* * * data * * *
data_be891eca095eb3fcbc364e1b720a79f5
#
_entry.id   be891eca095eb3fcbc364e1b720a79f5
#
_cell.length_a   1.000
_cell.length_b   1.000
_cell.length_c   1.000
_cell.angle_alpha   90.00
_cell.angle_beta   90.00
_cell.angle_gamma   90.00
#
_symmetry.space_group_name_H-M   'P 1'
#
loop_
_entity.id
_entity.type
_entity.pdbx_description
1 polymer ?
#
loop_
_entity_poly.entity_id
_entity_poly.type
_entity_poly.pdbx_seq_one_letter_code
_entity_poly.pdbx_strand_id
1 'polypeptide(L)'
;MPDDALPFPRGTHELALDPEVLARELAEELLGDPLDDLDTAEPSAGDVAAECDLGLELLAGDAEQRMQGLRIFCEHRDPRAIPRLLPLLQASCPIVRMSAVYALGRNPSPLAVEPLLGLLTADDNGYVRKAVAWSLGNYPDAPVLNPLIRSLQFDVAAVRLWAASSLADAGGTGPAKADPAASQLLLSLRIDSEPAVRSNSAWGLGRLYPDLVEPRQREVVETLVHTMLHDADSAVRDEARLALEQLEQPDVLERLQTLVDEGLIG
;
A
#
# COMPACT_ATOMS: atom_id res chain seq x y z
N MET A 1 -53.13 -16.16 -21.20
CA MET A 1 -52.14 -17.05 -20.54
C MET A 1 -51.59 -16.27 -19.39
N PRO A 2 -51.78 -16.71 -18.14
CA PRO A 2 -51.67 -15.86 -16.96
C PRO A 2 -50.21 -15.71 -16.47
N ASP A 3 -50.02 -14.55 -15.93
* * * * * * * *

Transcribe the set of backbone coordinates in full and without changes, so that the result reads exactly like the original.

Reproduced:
data_be891eca095eb3fcbc364e1b720a79f5
#
_entry.id   be891eca095eb3fcbc364e1b720a79f5
#
_cell.length_a   1.000
_cell.length_b   1.000
_cell.length_c   1.000
_cell.angle_alpha   90.00
_cell.angle_beta   90.00
_cell.angle_gamma   90.00
#
_symmetry.space_group_name_H-M   'P 1'
#
loop_
_entity.id
_entity.type
_entity.pdbx_description
1 polymer ?
#
loop_
_entity_poly.entity_id
_entity_poly.type
_entity_poly.pdbx_seq_one_letter_code
_entity_poly.pdbx_strand_id
1 'polypeptide(L)'
;MPDDALPFPRGTHELALDPEVLARELAEELLGDPLDDLDTAEPSAGDVAAECDLGLELLAGDAEQRMQGLRIFCEHRDPRAIPRLLPLLQASCPIVRMSAVYALGRNPSPLAVEPLLGLLTADDNGYVRKAVAWSLGNYPDAPVLNPLIRSLQFDVAAVRLWAASSLADAGGTGPAKADPAASQLLLSLRIDSEPAVRSNSAWGLGRLYPDLVEPRQREVVETLVHTMLHDADSAVRDEARLALEQLEQPDVLERLQTLVDEGLIG
;
A
#
# COMPACT_ATOMS: atom_id res chain seq x y z
N MET A 1 -53.13 -16.16 -21.20
CA MET A 1 -52.14 -17.05 -20.54
C MET A 1 -51.59 -16.27 -19.39
N PRO A 2 -51.78 -16.71 -18.14
CA PRO A 2 -51.67 -15.86 -16.96
C PRO A 2 -50.21 -15.71 -16.47
N ASP A 3 -50.02 -14.55 -15.93